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Italian Industrial Output Unexpectedly Falls for Third Month

June 10 (Bloomberg) -- Italian industrial output unexpectedly declined in April, signaling the recession in Europe’s fourth-biggest economy probably extended into its eighth quarter.

Production dropped 0.3 percent from March, when it fell a revised 0.9 percent, national statistics office Istat said in Rome today. Economists forecast output to be unchanged, according to the median of 16 estimates in a Bloomberg News survey.

Italy’s gross domestic product will contract 1.8 percent this year before rising 0.4 percent in 2014, the Paris-based OECD said on May 29, after revising down its GDP forecast for a second time in a month. The recession the nation entered in the fourth quarter of 2011 “is deeply undercutting potential output and threatens to erode social cohesion,” Bank of Italy Governor Ignazio Visco said on May 31.

Prime Minister Enrico Letta committed to cut labor taxes and boost youth employment to stem the rise in joblessness and a slump in domestic demand. Unemployment rose in April to a 36-year high, Istat said in a preliminary report last month.

Shifting Production

Indesit Co. SpA, the Italian maker of ovens and fridges, will cut 1,400 employees, or a third of its workforce, as it reorganizes its Italian production and shifts part of output to Poland and Turkey, the Fabriano-based company said in a June 4 statement.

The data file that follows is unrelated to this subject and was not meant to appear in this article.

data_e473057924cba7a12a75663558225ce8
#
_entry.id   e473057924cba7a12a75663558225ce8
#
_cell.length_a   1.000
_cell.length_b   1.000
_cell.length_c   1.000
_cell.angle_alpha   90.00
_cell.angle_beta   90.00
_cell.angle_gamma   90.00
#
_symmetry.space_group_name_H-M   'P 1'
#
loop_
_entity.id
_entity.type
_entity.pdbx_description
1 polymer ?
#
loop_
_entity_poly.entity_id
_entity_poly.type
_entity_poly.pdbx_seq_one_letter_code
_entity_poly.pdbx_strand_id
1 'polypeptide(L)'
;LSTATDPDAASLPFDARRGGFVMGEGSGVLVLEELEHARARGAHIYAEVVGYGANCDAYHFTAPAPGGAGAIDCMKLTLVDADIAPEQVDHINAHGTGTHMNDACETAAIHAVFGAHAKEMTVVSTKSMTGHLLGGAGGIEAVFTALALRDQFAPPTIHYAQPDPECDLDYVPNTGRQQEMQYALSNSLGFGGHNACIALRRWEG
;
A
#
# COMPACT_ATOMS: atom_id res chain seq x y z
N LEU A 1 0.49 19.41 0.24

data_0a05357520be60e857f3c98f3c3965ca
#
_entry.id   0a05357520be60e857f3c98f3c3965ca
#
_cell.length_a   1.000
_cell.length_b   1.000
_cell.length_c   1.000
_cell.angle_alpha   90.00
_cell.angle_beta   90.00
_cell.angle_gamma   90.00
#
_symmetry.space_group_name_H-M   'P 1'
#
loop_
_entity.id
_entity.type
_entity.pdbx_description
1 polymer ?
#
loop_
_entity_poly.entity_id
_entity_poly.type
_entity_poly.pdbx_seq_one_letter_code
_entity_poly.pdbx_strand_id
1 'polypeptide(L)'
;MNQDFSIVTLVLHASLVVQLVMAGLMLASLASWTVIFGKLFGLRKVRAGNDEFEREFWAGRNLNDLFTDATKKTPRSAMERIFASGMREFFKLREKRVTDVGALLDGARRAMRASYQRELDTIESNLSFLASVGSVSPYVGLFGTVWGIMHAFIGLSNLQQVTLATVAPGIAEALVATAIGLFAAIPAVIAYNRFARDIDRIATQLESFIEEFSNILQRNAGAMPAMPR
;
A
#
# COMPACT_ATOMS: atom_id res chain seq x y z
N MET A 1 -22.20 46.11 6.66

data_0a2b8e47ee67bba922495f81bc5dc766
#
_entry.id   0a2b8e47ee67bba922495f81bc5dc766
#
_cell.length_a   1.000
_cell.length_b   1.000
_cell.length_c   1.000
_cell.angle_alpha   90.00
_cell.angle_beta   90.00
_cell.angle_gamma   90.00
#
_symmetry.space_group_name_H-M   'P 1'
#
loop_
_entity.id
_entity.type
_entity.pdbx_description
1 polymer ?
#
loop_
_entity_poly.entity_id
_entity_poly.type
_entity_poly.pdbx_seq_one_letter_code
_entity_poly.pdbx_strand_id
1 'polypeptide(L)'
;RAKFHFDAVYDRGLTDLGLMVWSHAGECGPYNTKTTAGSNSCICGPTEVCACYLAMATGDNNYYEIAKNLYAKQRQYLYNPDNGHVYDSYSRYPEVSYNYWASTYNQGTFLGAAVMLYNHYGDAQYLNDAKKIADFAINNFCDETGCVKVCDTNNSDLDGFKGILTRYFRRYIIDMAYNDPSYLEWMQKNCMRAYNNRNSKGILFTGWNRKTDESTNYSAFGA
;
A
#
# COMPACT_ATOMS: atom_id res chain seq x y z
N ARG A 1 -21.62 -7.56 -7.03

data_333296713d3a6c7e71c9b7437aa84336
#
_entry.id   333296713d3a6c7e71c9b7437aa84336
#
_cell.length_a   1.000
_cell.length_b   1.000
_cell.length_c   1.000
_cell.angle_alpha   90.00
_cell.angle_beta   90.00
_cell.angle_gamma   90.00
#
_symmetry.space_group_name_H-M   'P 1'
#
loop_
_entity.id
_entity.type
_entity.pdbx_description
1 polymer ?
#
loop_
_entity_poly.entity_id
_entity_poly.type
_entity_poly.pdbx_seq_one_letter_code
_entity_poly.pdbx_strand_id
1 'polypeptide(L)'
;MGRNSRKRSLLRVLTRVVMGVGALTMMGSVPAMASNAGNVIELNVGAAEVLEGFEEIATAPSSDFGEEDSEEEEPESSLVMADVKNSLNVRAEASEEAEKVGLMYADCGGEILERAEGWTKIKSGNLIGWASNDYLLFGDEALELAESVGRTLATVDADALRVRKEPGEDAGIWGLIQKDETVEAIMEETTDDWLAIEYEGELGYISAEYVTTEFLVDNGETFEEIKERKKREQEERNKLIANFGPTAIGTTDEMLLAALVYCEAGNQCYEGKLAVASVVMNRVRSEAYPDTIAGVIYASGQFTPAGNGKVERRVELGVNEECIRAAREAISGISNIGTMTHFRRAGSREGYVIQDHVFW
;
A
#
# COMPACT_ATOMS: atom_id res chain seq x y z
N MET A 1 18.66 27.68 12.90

Italian industrial production is down 25 percent from its peak in 2007, before the first of two recessions hit, business lobby Confindustria said in a report last week.

Still, Italian business confidence rose in May more than economists expected as executives turned optimistic about the outlook for production, Istat said on May 29.

In April, output fell an annual 4.6 percent on a workday-adjusted basis, Istat said. The statistics agency originally reported a 0.8 percent decline in production for March.

-- With assistance from Giovanni Salzano in Rome. Editor: Andrew Davis, Eddie Buckle

To contact the reporter on this story: Lorenzo Totaro in Rome at ltotaro@bloomberg.net

To contact the editor responsible for this story: Craig Stirling at cstirling1@bloomberg.net

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